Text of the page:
One of the benefits of the siblings’ success has been getting to hobnob with other giants in the music industry—including repeat Stern Show guest Elton John. “He’s so sweet and his house is huge and beautiful,” Billie said after revealing she and her brother were invited to the “Rocket Man” singer’s home for dinner.
A highlight for Finneas was witnessing Elton interact with his assistant, Bumble. “Over the course of the evening, he’d be in the middle of telling you a story and he’d say, ‘Sorry, one second—Bumble!’” he recalled, in his best impression of the singer. “And this very sweet man would scurry in … and Elton would go, ‘Can I have a cappuccino please?’ … It was great.”
Finneas went on to praise Elton, who has acted as a mentor to everyone from Brandi Carlile to Ed Sheeran, for doing the same for them. “He’s very smart. He gave really good advice and everything too — he’s cool,” he noted.
Sir Elton is not the first person to offer words of wisdom, as Billie was approached by everyone from Lady Gaga to Justin Bieber and Taylor Swift when she first broke through. Billie admitted she wasn’t always receptive to taking advice from others—though she did strike up a friendship with Justin’s wife Hailey Bieber—but after several successful years in the industry she’s found herself dishing out advice as well. “It’s important that people say things like that … [it] makes you feel comforted and not alone,” she said before admitting she’s specifically felt protective over people like pop sensation Olivia Rodrigo.
Globe. Golden Globe.
Howard interrupted his interview with Finneas and Billie to inform his guests of some breaking news: the award-winning musicians were now in the running for yet another major award as “No Time to Die,” their theme from the new James Bond movie, had just been nominated for the Golden Globe for Best Original Song in a Motion Picture.
“No way!” Billie said before high fiving her brother. “That’s so cool!”
“Do you like going to award shows?” co-host Robin Quivers asked.
“I do. I have to admit, it’s fun,” Billie said. “Whether you win or not, it’s fun, it’s scary, it’s intimidating.”
Eilish hoped this season’s award shows could safely be held live and in person as she felt the pre-recorded ones from the early days of the pandemic just weren’t the same. “The 2020 Grammys were the most insane thing in the world, and not just because of the awards I received. The whole night … was just so scary when you performed,” Billie recalled.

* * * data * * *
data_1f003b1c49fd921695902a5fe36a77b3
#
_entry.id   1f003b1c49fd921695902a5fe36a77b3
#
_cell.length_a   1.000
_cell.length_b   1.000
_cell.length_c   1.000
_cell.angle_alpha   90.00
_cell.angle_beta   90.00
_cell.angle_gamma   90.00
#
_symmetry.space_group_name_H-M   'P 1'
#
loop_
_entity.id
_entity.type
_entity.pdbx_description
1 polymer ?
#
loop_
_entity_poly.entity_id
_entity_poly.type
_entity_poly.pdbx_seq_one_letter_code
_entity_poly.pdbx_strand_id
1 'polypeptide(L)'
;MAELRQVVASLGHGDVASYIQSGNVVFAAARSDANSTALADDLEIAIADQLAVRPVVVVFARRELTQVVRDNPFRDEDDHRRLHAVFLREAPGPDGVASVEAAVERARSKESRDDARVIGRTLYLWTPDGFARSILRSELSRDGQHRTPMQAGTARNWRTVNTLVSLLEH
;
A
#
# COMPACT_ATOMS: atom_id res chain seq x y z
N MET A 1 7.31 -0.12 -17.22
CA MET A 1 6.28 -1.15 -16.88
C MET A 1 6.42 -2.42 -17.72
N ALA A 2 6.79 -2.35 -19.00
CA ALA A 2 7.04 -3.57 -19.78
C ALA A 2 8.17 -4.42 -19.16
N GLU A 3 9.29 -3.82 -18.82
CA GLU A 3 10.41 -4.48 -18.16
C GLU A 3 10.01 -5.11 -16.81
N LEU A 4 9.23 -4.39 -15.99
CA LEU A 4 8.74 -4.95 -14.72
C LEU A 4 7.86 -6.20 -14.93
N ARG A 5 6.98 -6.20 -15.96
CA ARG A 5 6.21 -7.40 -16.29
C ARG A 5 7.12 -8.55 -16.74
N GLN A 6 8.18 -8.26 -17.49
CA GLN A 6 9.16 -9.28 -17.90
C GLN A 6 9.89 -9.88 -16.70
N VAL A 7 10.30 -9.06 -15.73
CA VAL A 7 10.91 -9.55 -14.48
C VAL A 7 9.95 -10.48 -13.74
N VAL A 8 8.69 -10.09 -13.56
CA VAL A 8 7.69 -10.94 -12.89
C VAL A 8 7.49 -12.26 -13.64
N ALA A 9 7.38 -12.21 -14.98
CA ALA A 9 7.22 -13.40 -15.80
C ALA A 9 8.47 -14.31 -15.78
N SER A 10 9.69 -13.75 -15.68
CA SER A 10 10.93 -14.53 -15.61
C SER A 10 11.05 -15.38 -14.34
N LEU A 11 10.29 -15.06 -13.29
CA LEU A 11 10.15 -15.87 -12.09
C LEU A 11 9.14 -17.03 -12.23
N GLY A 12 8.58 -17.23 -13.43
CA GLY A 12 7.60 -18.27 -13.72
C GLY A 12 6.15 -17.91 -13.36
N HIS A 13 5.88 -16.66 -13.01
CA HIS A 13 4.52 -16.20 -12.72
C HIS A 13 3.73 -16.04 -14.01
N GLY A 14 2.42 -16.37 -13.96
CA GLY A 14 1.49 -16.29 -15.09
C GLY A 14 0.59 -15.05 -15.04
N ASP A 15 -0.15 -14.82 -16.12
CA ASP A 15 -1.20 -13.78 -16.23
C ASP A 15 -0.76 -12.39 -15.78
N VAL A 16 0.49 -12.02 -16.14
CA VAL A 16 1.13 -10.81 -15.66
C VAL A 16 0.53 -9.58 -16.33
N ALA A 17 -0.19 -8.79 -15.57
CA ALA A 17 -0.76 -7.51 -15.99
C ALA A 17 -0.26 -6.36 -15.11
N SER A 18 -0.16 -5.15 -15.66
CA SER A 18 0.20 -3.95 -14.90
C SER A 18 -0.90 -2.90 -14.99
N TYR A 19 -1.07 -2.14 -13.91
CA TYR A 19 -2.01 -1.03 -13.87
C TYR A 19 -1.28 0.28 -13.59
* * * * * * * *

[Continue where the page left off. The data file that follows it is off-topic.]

“The adrenaline is cool.” Finneas agreed.
For the first performance of the morning from Billie and Finneas the duo kicked things off with “Everybody Dies,” a track about death found on her 16-song album “Happier Than Ever.”
“I’ve always been interested in death,” Eilish said at one point. “My parents used to worry about it because when we would go on a hike or a walk and there was a dead animal, I’d go over to it, and kneel in front of it, and stare at it for 10 minutes.”
“That is a topic that freaks me the fuck out,” Howard admitted.
Finneas played the keyboard on “Everybody Dies” as Billie sang the moving ballad’s morbid lyrics. As the song came to its conclusion, she gave Howard a shout out. “You are not alone. You are not unknown,” she sang. “You’re not unknown, Howard.”
“That was beautiful. I got the chills,” Howard said.
Before wrapping up for the morning, Finneas switched over to the guitar so he and Billie could perform “Your Power,” one of the biggest hits from her new album.
“This song is about a lot of things. It is mainly about statutory rape. I have wanted to write about it for a long time, I think without even really realizing,” Billie told Howard. “I’ve got a lot of stories I won’t tell and a lot of people’s lives I can ruin.”
“I don’t want to give them the attention … There’s a lyric in there: ‘I’d rather you remain unremarkable,’” she continued before performing the commanding and poignant tune.
“The two of you together, it’s dynamic,” Howard said after she and Finneas finished. “That song is beautiful.”